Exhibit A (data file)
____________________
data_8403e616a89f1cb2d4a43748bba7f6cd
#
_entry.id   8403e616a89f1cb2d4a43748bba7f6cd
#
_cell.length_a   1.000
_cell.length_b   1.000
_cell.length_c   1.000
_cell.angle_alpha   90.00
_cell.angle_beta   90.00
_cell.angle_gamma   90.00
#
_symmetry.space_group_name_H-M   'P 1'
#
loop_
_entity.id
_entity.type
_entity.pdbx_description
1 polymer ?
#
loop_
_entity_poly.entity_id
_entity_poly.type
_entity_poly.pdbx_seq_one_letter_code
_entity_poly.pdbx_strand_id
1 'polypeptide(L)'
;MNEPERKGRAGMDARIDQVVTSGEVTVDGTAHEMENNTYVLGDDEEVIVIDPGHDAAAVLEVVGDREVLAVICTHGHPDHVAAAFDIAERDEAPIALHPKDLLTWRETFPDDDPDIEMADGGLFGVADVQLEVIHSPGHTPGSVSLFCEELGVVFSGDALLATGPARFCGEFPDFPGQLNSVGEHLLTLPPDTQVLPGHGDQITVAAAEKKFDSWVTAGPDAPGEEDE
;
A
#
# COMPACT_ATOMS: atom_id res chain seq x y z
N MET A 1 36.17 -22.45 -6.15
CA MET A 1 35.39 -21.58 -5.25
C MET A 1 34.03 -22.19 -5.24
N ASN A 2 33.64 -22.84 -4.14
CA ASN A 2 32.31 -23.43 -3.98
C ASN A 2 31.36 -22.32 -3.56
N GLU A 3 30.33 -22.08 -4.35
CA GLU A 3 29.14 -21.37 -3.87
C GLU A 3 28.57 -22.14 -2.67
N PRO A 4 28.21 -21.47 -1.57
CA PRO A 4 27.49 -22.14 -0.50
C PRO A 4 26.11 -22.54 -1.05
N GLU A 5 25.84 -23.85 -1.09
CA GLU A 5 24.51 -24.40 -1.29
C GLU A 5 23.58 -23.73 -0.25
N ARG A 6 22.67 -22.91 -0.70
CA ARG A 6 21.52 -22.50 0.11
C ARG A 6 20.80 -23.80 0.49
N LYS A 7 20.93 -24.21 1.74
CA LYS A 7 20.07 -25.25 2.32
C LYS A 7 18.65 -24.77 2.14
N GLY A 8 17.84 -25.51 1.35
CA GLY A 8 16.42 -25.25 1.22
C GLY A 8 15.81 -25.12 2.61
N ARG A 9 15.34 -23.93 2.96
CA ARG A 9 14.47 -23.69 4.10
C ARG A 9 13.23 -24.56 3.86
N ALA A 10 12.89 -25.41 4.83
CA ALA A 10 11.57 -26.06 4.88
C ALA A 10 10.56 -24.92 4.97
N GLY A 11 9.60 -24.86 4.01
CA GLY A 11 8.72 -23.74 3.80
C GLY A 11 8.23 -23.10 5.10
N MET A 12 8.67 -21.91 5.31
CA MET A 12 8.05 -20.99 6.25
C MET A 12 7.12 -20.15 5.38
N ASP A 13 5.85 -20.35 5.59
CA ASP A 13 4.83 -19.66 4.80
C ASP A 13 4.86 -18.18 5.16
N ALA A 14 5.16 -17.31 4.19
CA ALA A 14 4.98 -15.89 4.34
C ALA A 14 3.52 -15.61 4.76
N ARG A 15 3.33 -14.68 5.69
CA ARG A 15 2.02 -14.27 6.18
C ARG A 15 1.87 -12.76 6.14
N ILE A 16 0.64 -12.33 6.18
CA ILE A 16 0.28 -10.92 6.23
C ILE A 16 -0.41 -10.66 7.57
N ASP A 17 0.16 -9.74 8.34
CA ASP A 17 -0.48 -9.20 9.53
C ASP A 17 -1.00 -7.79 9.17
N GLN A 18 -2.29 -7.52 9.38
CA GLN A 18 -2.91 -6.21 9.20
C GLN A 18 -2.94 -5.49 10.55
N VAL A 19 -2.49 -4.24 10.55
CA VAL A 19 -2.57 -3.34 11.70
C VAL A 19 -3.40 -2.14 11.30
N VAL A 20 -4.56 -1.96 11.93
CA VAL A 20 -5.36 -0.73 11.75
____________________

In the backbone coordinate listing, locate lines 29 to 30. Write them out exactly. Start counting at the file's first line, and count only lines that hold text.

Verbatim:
#
# COMPACT_ATOMS: atom_id res chain seq x y z